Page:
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Andre Sentenced to be Hung

From Diary of the American Revolution, Vol II.  Compiled by Frank Moore and published in 1859.

Major John Andre
Major John Andre. Engraved by W. S. Jackson.

October 1.—Yesterday the board of general officers appointed by General Washington for the trial of the unfortunate Major Andre, having fully considered the facts belonging to his case, reported that he “ought to be considered as a spy from the enemy, and that agreeably to the law and usage of nations, in. their opinion he ought to suffer death.” General Washington approved of this opinion, and ordered the execution to take place this afternoon, but owing to the arrival of a flag from the enemy, it is postponed until to-morrow at.noon.1

The following is a copy of a letter from Major Andre to his Excellency General Washington, received to-day:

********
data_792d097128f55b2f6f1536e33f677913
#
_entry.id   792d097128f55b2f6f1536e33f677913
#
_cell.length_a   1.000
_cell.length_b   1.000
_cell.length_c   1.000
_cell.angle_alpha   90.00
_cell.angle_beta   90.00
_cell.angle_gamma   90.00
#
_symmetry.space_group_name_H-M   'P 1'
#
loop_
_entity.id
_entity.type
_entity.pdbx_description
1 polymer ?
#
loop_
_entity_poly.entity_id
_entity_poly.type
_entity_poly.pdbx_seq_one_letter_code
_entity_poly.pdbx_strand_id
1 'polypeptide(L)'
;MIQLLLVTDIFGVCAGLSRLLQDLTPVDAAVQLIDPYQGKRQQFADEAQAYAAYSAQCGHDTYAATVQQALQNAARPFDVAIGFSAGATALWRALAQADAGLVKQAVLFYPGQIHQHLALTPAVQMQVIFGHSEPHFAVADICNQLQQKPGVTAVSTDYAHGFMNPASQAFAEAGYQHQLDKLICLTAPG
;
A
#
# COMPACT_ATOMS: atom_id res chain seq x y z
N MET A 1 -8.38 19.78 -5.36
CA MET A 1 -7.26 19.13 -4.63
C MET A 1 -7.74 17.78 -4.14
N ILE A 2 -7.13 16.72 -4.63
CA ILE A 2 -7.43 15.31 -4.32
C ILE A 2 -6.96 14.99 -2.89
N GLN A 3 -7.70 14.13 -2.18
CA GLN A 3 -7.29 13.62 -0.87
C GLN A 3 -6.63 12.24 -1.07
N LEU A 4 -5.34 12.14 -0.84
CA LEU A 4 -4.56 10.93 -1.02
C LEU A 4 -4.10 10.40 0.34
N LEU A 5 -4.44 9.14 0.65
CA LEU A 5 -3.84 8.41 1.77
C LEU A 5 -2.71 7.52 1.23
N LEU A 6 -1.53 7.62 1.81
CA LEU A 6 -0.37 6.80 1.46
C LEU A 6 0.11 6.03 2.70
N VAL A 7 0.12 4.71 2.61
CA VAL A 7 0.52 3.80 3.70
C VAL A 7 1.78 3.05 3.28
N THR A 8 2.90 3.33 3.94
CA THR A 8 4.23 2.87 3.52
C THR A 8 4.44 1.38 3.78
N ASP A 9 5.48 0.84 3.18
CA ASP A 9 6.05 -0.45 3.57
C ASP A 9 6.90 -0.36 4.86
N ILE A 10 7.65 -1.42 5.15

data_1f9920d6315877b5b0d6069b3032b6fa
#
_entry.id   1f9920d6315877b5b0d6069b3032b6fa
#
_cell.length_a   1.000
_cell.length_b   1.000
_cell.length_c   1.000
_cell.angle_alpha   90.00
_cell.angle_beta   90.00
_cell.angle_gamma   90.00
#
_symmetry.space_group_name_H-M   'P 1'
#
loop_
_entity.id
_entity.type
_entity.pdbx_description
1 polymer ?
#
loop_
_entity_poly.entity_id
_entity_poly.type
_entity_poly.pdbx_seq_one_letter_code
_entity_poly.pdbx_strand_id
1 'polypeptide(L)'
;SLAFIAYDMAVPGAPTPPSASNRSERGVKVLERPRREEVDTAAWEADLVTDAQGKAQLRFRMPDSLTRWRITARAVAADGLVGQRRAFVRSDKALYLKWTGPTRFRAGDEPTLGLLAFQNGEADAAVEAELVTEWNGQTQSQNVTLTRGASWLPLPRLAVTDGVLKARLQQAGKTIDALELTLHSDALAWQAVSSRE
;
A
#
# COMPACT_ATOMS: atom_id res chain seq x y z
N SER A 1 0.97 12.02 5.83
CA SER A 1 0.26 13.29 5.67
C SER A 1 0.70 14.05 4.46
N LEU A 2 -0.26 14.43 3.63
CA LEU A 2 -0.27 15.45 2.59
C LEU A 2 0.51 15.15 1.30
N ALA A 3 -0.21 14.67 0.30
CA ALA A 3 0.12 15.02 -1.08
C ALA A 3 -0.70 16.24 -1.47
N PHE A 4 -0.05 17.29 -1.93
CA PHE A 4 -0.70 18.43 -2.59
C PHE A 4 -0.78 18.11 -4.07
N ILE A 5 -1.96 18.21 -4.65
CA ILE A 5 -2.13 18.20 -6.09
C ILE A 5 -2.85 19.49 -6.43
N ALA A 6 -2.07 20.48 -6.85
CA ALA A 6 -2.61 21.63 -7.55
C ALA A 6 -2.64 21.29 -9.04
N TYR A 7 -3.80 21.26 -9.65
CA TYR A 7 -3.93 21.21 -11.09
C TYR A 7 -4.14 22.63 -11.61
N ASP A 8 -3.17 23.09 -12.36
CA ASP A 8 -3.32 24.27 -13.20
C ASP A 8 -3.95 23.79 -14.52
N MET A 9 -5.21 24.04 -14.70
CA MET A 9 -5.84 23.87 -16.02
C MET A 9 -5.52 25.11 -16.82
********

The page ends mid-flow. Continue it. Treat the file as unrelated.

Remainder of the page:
“Sir:—Buoyed above the fear of death, by the consciousness of a life spent in the pursuit of honor, and fully sensible that it has at no time been stained by any action which, at this serious moment, could give me remorse, I have to solicit your Excellency, if there is any thing in my character which excites your esteem, if aught in my circumstances can excite you with compassion, that I may be permitted to die the death of a soldier; it is my last request, and I hope it will be granted. I have the honor to be, &c.”2


1 Clift’s Diary; and MS. letter from Charles Wilson to Timothy Payne.
2 New Jersey Journal, October 25.